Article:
The elegance of the women and the delicate act of picking flowers are enhanced by the defining presence of the silk medium upon which the scene is painted. The artist was very skillful at creating works with ink and gouache on silk, for the sheerness of the fabric gifts the figures with an ethereal glow that highlights their otherworldliness from another place and time. The decision to paint on silk is reflective of Mai Trung Thu’s heritage, for the Chinese brought silk painting to Southeast Asia, and it soon became ingrained in the Vietnamese artistic identity.

Silk painting is unique to Vietnam in Southeast Asia, with only China and Japan sharing these mediums in their art history. Mai Trung Thu was highly respected as a pioneer artist with painting on silk. Much of his Western art education was due to Victor Tardieu, the French artist who was the recipient of the Prix d’Indochine in 1920, and awarded the opportunity to paint a mural at the Université Indochinoise in Hanoi. The European painter was enamored with the tropical landscape, and decided to stay permanently. In 1925, he established the country’s first art school called the Ecole de Beaux-Arts d’Indochine, where he also resided as the institution’s director. It was the school’s goal to transform Vietnamese artisans into professional artists.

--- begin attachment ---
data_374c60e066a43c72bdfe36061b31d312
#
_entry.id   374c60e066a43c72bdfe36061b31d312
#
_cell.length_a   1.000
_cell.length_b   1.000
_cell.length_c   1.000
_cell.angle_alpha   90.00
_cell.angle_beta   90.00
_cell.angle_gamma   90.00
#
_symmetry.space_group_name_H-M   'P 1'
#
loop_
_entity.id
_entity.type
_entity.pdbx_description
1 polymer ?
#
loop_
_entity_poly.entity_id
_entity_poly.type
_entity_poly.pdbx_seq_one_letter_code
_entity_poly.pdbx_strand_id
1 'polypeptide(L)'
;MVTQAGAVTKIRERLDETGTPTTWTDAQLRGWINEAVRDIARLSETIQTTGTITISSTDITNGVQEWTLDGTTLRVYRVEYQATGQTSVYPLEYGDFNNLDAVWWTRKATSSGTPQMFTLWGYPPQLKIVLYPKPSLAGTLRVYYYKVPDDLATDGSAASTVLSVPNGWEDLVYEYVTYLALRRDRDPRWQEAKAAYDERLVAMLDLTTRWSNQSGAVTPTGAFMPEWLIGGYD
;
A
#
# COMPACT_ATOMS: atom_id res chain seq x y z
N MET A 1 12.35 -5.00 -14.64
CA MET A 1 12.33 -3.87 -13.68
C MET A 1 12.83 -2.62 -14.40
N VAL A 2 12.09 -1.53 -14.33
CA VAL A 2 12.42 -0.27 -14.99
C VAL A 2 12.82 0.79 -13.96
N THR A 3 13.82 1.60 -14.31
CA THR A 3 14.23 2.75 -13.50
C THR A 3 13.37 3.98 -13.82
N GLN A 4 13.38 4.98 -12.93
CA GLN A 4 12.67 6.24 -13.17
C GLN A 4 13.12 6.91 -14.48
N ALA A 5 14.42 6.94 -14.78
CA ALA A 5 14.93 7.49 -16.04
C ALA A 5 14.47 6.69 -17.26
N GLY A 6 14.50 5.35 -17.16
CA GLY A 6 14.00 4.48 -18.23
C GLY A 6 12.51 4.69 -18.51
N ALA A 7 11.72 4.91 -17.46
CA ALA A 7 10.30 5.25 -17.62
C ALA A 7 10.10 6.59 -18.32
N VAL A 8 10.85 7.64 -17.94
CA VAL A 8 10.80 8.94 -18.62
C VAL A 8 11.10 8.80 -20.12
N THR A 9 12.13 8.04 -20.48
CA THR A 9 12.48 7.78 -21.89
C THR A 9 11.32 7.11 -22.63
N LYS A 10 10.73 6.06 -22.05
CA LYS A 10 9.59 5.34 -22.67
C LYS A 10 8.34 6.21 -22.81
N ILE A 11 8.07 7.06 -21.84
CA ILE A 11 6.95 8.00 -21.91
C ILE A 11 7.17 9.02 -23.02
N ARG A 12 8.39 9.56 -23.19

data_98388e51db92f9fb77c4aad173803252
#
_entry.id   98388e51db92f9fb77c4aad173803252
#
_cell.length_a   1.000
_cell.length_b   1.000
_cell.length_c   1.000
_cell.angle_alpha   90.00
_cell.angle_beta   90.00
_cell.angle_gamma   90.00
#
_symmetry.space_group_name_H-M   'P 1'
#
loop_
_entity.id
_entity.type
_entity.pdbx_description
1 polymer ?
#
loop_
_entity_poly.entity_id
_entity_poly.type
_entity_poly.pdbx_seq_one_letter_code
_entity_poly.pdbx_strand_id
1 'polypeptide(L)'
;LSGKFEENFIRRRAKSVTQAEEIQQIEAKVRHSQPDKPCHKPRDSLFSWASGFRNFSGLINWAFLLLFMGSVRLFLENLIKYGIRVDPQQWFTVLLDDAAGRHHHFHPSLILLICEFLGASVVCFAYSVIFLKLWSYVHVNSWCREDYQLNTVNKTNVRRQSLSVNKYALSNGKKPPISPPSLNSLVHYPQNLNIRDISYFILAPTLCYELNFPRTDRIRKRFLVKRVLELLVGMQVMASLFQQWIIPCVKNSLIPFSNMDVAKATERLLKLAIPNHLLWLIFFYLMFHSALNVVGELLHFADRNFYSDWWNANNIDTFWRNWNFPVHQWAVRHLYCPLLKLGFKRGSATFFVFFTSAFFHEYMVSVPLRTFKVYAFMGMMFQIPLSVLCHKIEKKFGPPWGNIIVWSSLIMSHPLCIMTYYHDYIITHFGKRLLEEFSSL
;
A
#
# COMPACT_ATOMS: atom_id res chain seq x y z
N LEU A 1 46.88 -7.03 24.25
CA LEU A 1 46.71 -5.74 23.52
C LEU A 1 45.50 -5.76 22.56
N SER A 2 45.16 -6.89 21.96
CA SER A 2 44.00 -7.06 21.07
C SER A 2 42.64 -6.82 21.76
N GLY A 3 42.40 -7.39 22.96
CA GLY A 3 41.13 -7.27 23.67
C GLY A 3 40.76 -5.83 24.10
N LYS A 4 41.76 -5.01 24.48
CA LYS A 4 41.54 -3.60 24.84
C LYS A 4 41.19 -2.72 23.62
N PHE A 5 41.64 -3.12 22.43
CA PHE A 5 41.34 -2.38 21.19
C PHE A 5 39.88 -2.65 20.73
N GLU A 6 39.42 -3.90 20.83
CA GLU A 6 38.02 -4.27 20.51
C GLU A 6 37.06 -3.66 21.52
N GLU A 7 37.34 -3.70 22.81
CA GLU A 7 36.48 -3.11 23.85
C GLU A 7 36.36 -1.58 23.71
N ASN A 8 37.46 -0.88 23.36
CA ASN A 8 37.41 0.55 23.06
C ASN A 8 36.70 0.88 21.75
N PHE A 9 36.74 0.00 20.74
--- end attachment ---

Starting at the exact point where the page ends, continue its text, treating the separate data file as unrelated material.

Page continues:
During the 1930s, the country was experiencing a nationalistic debate about the role of the artist, with key emphasis placed on the Vietnamese national identity amidst French rule. These roles were broken down as romanticizing colonialism and embracing socialist realism. The artists who opposed Communism and socialist rule traveled south or migrated to France. Mai Trung Thu was the latter, arriving to Paris in 1937 (coincidently the same year that Tardieu passed away), and lived there for the remainder of his life. During his time abroad, he gained access to foreign critics, and welcomed by the French public for the charming blend of Eastern and Western motifs in the paintings. Cueillette de Nénuphars (Picking Waterlilies) shares insight into a world that is inherently Vietnamese. However, the composition and positioning of the figures is reminiscent of classical Western paintings, and thereby relatable to a foreign audience. In this regard, Mai Trung Thu was one of the first Vietnamese artists whose paintings had a cross-market appeal, while remaining loyal to his Asian heritage.

Cueillette de Nénuphars (Picking Waterlilies) is as much part of Vietnam’s art history, as it is a part of Mai Trung Thu’s visual biography. The scene enfolding can be perceived through rose colored glasses, these Asian muses entertaining themselves with the natural flora and fauna, memory keepers of the past, forever frozen in this particular time. The artist’s oeuvre is a collection of such moments, and therefore Cueillette de Nénuphars (Picking Waterlilies) maybe seen as a love letter to a forgotten era as remembered by the artist.